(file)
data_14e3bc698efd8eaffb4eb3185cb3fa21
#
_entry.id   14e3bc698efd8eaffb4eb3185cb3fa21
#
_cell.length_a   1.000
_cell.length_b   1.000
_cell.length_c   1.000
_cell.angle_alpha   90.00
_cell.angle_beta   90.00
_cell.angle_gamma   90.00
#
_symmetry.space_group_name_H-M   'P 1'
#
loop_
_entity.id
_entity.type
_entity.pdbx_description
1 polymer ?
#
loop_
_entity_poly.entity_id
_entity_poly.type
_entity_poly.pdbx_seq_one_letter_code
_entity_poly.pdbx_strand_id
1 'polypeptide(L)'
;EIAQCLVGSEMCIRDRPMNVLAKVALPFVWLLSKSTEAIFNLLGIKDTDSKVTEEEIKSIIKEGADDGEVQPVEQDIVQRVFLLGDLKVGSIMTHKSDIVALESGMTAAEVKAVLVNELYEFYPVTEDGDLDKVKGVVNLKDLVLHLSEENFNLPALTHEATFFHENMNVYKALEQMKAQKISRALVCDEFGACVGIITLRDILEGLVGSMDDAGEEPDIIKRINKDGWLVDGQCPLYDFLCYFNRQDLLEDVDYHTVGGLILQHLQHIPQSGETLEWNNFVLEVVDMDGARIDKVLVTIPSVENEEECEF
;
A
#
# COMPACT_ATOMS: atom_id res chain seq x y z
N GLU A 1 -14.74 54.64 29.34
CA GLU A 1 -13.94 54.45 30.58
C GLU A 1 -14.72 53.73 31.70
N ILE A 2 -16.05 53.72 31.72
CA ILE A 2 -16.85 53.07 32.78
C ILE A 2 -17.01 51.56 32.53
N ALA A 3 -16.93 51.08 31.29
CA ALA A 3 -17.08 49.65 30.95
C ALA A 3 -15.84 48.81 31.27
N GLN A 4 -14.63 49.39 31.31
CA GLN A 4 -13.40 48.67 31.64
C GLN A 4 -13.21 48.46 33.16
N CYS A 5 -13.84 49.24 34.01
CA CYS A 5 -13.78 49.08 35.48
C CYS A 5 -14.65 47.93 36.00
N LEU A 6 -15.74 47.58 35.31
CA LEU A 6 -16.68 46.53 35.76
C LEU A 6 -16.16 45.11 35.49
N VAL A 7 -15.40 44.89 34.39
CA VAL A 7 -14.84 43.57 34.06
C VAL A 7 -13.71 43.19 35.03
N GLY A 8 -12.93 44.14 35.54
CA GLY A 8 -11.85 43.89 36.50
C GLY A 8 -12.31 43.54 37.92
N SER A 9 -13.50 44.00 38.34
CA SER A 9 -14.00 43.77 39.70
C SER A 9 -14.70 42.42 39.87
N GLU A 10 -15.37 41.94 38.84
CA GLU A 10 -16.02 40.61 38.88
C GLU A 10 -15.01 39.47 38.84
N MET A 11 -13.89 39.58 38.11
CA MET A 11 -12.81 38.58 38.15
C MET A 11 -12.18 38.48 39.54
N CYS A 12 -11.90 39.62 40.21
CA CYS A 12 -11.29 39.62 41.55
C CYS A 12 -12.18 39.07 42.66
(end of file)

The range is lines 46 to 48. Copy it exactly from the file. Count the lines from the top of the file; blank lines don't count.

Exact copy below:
N LEU A 6 -15.74 47.58 35.31
CA LEU A 6 -16.68 46.53 35.76
C LEU A 6 -16.16 45.11 35.49